Longhi’s Il Concertino:

Pietro Longhi (1701–1785)
The Concert
Oil on canvas
60 x 49 cm
Venice, Gallerie dell’Accademia
Inv. 466
Photo Cameraphoto Arte, Venice / Art Resource, NY

and other works in this section.

The love of all things musical is also evident in

A Still Life with Musical Instruments in an Interior by Evaristo Baschenis:

who is credited with inventing a new still_life genre featuring musical instruments (often Venetian_made) in pleasing arrangements.

Street Scenes

Music was not confined to the official, cultivated establishment. Lively popular songs were circulated by gondoliers and street performers, as captured in works like

Giacomo Franco’s Music on the Grand Canal

and Giovanni Battista Piazzetta’s The Singer:

Giovanni Battista Piazzetta (1683–1754)
The Singer
About 1730
Oil on canvas
82.5 x 68.5 cm
Montpellier, Musée Fabre
Inv. 73.2.1
Photo Frédéric Jaulmes © Musée Fabre de Montpellier Agglomération

Manuscript songbooks for gondolas document the way various cultural communities influenced the repertoire. Music was also associated with carnevale, which transformed Venice into pure theatre in the Western imagination. The festive carnival spirit reigns in

Giovanni Domenico Tiepolo’s Minuet:

Giandomenico Tiepolo
The Minuet
Oil on canvas
80.7 x 109.3 cm
Barcelona, Museu Nacional
d’Art de Catalunya
Francesc Cambó Bequest, 1949
Inv. MNAC 064989
Photo Calveras / Mérida / Sagristà

Strozzi’s Street Musicians:

and other open-air scenes.

Art, Music and Mythology

The world’s first public opera house, the Teatro Nuovo di San Cassian, presented its first opera production in Venice in 1637, and by the eighteenth century, the city boasted no fewer than nine such venues. Opera composers, from Monteverdi to Handel and Vivaldi focussed their hopes on seeing their works produced and published in Venice. Opera became a staple of social activity, and its production, a driving force in the Venetian Republic’s economy, provided jobs for set builders, costumers, stagehands, performers and countless others. At the same time, the classical mythology that inspired the creation of many librettos emerged in music-related painting.


Italian Renaissance painting conveys a classical heritage marked by allegory, myths and symbols. Apollo, Venus and other deities are frequently pictured, and scenes from Ovid’s Metamorphoses inspired Titian throughout his career. But in Venice, there was the added factor of music. Music features in the Hypnerotomachia Poliphili, one of the greatest publications of the Renaissance, created in Venice in 1499 by the publisher, editor and printer Aldus Manutius.

Tintoretto’s monumental ceiling painting for Pietro Aretino, The Contest between Apollo and Marsyas:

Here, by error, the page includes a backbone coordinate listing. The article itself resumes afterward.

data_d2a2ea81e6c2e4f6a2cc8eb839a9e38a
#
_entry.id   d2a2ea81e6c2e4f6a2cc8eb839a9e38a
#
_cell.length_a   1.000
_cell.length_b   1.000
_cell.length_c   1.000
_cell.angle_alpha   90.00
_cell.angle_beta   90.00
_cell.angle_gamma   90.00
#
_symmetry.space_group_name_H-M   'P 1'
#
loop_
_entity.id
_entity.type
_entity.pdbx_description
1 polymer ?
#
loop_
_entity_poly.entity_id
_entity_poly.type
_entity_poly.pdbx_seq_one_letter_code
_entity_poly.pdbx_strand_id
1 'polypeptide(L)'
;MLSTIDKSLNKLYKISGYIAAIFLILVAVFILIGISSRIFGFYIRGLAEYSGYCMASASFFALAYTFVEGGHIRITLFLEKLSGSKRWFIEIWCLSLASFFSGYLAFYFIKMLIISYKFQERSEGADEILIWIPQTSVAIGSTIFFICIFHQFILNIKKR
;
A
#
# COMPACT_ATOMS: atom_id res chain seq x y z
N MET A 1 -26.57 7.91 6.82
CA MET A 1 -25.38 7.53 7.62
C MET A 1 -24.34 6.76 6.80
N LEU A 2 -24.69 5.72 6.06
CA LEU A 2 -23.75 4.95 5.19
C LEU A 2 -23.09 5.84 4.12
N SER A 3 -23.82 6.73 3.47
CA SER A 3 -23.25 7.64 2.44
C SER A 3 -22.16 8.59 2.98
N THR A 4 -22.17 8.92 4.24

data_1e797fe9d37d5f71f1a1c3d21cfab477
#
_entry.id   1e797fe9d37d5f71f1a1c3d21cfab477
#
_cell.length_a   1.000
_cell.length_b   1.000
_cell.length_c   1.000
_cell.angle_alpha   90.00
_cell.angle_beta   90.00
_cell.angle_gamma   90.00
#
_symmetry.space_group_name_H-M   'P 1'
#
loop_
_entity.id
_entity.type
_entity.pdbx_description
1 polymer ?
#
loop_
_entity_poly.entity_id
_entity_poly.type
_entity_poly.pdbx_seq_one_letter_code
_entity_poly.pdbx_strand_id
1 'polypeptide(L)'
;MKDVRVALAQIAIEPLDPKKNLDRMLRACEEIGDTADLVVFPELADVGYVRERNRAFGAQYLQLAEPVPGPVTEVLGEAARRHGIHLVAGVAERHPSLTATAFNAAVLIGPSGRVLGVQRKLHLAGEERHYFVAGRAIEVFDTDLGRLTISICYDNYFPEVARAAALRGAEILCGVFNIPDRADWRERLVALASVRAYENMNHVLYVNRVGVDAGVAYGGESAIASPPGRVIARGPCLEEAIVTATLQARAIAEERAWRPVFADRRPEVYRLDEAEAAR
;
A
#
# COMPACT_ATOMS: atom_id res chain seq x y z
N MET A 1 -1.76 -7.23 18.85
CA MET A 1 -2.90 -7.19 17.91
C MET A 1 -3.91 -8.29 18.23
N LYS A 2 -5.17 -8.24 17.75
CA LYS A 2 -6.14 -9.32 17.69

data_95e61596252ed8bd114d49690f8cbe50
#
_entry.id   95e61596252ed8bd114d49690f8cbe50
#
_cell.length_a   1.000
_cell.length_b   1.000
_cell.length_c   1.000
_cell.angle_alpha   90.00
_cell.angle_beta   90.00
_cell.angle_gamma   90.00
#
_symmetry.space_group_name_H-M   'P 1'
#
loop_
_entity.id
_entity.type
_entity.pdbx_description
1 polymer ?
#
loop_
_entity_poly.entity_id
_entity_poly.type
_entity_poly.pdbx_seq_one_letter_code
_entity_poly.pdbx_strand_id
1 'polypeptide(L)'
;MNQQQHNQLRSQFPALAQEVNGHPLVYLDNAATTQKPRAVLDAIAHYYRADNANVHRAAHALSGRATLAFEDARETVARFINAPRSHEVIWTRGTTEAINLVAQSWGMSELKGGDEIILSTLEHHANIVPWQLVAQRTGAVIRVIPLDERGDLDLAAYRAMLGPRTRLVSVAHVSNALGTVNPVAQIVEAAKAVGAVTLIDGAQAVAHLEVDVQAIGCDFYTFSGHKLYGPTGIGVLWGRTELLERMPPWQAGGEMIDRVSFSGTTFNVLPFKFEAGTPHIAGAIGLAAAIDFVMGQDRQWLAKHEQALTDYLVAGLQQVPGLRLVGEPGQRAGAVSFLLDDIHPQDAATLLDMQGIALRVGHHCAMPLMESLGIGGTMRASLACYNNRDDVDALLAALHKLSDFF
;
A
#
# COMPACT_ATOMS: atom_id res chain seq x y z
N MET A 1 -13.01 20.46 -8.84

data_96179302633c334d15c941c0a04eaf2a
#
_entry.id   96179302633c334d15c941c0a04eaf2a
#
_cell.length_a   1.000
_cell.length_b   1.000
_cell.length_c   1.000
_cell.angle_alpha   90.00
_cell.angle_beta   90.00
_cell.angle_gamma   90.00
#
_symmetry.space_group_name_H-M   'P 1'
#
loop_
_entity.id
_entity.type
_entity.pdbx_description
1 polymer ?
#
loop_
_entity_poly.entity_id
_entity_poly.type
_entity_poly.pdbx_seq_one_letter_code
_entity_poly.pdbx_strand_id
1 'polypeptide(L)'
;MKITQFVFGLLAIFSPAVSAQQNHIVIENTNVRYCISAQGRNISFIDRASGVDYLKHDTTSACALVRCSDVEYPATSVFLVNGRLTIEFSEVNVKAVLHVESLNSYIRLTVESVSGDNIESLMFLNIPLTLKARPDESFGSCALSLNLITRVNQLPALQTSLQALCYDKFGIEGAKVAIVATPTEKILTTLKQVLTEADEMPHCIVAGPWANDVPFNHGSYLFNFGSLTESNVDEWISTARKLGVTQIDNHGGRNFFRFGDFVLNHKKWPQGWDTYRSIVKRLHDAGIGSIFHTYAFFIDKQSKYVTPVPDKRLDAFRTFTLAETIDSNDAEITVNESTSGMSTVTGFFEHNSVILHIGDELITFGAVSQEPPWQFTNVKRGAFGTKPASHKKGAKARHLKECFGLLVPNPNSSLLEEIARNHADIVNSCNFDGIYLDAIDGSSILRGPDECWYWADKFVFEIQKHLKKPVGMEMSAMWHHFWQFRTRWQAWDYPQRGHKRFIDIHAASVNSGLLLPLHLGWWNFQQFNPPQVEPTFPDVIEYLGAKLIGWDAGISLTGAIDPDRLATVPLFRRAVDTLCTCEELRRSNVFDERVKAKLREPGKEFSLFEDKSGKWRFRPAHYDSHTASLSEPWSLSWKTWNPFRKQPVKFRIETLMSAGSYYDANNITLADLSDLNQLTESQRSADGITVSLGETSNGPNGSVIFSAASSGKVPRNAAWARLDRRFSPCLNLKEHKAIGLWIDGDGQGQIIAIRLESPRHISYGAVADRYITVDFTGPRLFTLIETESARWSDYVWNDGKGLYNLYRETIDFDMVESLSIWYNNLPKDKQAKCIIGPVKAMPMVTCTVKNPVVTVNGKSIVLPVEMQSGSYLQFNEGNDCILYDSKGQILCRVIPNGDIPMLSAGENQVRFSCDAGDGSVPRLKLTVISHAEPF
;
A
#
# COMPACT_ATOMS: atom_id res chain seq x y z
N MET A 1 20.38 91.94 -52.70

Jacopo Comin (Robusti),
called Tintoretto (1518–1594)
The Contest between Apollo and Marsyas
About 1545
Oil on canvas
139.7 x 240 cm
Hartford, Connecticut, Wadsworth Atheneum Museum
of Art, The Ella Gallup Sumner and Mary Catlin Sumner Collection Fund
Photo Wadsworth Atheneum Museum of Art / Art Resource, NY

is a superb example of the practice of combining themes associated with music.

The Concert of the Muses and other Goddesses, created as a painted harpsichord cover by Tintoretto,

as well as Sebastiano Ricci’s Vénus entourée de nymphes contemplant une ronde de cupidons, created for the same purpose:

will be presented.

Other works by Tintoretto, Tiziano Aspetti and

two wonderful Tiepolo paintings depicting the parting of Rinaldo and Armida:

Giovanni Battista Tiepolo (1696–1770)
Rinaldo Abandons Armida
About 1753
Oil on canvas
39.6 x 61.9 cm
Berlin, Gemäldegalerie der Staatliche Museen,
Stiftung Preußischer Kulturbesitz
Inv. 2000.1
Photo Jörg P. Anders

inspired by the poem Gerusalemme Liberata of Tasso, a popular opera subject of the period and borrowed from the Gemäldegalerie in Berlin and the Uffizi in Florence, will be featured in this section.


Under the guise of allegorical and mythological figures, opera explored and reflected contemporary themes and issues. The number of public theatres grew rapidly as audiences embraced the new form of entertainment designed for eyes and ears alike. This enthusiasm will be illustrated by paintings, prints, drawings and sketches of well known singers and composers. A lovely pastel portrait of the great soprano Faustina Bordoni, as well as a delightful group of caricatures of Farinelli, Caffariello, Antonio Campioni and other famous opera singers by the Venetian artist, critic, printmaker and collector Antonio Maria Zanetti the Elder, will add a special touch to the exhibition. These drawings, never before exhibited in North America, offer a humorous and less formal view of the opera world.

Splendore a Venezia: An Extraordinary Musical Experience

For the exhibition Splendore a Venezia, the MMFA has produced a musical audioguide that is being made available to the public free of charge. This audioguide features one or more pieces of music in connection with a particular work of art or instrument. It goes without saying that a musical soundscape in the galleries, along the lines of those seen in MMFA exhibitions like Warhol Live (2008), Imagine: The Peace Ballad of John & Yoko (2009) and We Want Miles: Miles Davis vs. Jazz (2010), will complete this extraordinary musical experience.

A scientific book

To accompany this exhibition, the MMFA’s Publishing Department is publishing a full-colour exhibition catalogue, in English and French editions. The catalogue features essays by leading international experts in Venetian art, culture and music, under the general editorship of Dr. Hilliard T. Goldfarb: Tiziana Bottecchia, Dawson Carr, Francesca del Torre, Joël Dugot, Iain Fenlon, Caroline Giron, Jonathan Glixon, Sergio Guarino, Eugene Johnson, Piero Lucchi and Ellen Rosand. This publication serves as a reference work that makes an ongoing contribution to the body of knowledge on music and the visual arts in the private and public realms of the Venetian Republic. It is distributed by Hazan (French edition) and Yale University Press (English edition).